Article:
Gay rights plan seen as threat to immigration bill

WASHINGTON (AP) — Religious leaders said Wednesday that adding a gay rights proposal to immigration legislation could risk their support for the bill, setting up a potential Senate showdown.

“We’re extremely hopeful that this bill will remain an immigration bill and not get tangled up with the issue of gay rights,” said Richard Land, a leader of the Southern Baptist Convention. “But if it did, if it did, the Southern Baptist Convention would not be able to support the bill.”

Sen. Patrick Leahy, chairman of the Senate Judiciary Committee, has prepared amendments that would allow gay Americans or U.S. residents to sponsor their partners for U.S. residence like other married Americans can.

Leahy, D-Vt., has not committed to offering either during his committee’s voting session Thursday, but is under pressure from gay rights groups.

Religious leaders who joined Land on a conference call with reporters echoed Land’s warnings.

Leith Anderson, president of the National Association of Evangelicals, labeled the gay rights provision “a divisive distraction that must not derail immigration reform.”

Added Jim Wallis, head of the Christian social justice group Sojourners: “This is the wrong place at the wrong time” to deal with the issue of gay marriage.

The four Republicans among the eight senators who wrote the immigration bill have said that such a provision could cost their support and kill the bill.

“If that issue is injected into this bill, this bill will fail. It will not have the support. It will not have my support,” Sen. Marco Rubio, R-Fla., said last week in an interview with conservative radio host Hugh Hewitt.

If Leahy were to offer a gay marriage amendment, attention would turn to Sens. Chuck Schumer, D-N.Y., and Dick Durbin, D-Ill., to see whether they would support it. Schumer and Durbin are the two Democratic members of the bill-writing group who are on Leahy’s committee.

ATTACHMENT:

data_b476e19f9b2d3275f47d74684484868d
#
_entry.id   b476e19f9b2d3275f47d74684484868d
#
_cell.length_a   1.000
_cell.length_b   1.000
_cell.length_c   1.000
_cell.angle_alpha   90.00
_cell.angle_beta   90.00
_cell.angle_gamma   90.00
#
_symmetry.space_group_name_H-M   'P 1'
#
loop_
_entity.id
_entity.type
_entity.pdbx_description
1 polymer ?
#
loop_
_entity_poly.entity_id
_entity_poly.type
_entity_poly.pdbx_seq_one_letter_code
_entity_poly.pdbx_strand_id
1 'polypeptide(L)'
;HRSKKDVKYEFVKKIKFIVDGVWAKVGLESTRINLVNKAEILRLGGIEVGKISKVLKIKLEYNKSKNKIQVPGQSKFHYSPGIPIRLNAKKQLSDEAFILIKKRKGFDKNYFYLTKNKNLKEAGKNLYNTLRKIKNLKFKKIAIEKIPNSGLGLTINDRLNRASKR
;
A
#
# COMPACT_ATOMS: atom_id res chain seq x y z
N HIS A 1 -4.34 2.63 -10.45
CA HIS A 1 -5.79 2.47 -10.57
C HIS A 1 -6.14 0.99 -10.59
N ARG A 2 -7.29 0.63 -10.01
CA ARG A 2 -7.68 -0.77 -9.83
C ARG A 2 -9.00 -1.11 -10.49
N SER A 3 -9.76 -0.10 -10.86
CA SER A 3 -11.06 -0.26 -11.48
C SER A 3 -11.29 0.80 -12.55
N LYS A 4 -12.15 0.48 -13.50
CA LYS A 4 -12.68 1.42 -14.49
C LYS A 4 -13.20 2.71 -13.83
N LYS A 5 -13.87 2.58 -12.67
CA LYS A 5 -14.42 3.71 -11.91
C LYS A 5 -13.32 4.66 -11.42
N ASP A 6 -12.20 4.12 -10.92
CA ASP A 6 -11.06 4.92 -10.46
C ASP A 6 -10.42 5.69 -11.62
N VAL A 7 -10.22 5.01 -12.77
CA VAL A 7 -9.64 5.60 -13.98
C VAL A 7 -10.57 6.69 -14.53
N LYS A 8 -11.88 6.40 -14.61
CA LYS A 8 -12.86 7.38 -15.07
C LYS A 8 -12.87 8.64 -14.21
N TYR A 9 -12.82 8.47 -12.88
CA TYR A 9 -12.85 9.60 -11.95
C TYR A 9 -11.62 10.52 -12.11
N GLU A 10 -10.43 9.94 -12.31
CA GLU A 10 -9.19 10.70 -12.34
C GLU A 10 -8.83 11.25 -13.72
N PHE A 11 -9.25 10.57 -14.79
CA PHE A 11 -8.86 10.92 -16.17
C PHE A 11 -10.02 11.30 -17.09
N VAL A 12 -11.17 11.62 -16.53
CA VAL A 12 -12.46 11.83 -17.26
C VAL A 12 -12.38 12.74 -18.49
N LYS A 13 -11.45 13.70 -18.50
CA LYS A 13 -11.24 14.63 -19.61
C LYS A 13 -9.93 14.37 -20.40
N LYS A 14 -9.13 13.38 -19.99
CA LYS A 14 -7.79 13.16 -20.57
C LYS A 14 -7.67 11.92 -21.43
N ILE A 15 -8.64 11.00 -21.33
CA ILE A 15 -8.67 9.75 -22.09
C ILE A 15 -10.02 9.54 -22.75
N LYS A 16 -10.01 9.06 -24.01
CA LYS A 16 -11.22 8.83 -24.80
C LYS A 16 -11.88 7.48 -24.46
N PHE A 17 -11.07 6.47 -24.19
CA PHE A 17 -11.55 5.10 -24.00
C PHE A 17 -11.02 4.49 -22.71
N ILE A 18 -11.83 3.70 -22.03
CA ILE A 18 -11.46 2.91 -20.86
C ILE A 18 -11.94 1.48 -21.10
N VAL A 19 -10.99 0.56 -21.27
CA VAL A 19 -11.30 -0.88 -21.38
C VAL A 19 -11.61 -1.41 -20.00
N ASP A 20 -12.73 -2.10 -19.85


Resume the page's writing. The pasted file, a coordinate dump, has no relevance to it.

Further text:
The eight senators have committed to sticking together to defeat amendments from either side that could derail the bill. Schumer and Durbin have expressed support for Leahy’s goals, but have not said how they would vote.

Gay rights groups are lobbying aggressively for the gay marriage language to be included and they dispute suggestions that it would jeopardize the bill.

“It’s pretty dated to consider LGBT equality as a controversial, hot-button issue like these senators are portraying it to be,” the Human Rights Campaign said in a statement this week. “In fact, a strong and diverse majority of Americans support equality. These senators are towing a tired line that no longer represents mainstream opinion, and they’re throwing same-sex couples under the bus in the process.”

President Barack Obama included a provision recognizing gay partnerships in his own immigration bill, but has made it clear in recent comments that the Senate measure meets his criteria for an immigration overhaul, even without the provision.

The legislation aims to strengthen border security, create new programs to allow tens of thousands of workers into the U.S. legally while requiring all employers to verify their workers’ legal status, and give eventual citizenship to the 11 million immigrants now here illegally.

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